Responses to cardiologists' and psychiatrists' recommendations for drugs and diagnostic actions were compared in a retrospective study of 788 consultations. Variables significantly related to outcomes achieved by cardiologists and psychiatrists were identified; similarities among these variables were evident only for the drug recommendations. Cardiologists' recommendations achieved a higher rate of concordance than psychiatrists' for both drugs and diagnostic actions. For drug recommendations, the interservice discrepancy in concordance was directly related to differences in timing of the consultations and incidence of recommendations to start a drug. For diagnostic recommendations, however, the difference was directly related to the consultants' service. The following factors may explain the less favorable outcome for psychiatrists' diagnostic recommendations: (1) the reasons for seeking psychiatric consultation, (2) the consultees' expectations, and (3) the skill of the psychiatrists in offering these recommendations.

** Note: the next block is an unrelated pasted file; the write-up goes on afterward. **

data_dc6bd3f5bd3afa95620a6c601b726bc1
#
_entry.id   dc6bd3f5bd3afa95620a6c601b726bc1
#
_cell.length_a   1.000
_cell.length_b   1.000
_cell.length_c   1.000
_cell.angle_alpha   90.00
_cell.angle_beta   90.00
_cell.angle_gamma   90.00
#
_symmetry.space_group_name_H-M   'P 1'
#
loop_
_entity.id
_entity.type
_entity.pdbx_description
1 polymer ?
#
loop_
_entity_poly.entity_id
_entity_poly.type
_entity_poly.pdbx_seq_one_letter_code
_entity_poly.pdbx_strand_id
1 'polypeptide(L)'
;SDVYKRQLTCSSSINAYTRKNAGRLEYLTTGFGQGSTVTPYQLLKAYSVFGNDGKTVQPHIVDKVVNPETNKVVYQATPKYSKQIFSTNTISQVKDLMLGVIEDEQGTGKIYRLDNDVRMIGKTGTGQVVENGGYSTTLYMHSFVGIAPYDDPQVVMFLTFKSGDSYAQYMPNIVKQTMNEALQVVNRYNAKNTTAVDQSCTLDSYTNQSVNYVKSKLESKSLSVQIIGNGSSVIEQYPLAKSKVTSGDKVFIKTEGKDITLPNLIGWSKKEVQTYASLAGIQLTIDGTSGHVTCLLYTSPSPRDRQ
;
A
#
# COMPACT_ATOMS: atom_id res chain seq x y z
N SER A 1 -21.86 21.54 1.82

|Original language||English (US)|
|Number of pages||5|
|Journal||Archives of General Psychiatry|
|State||Published - Jul 1981|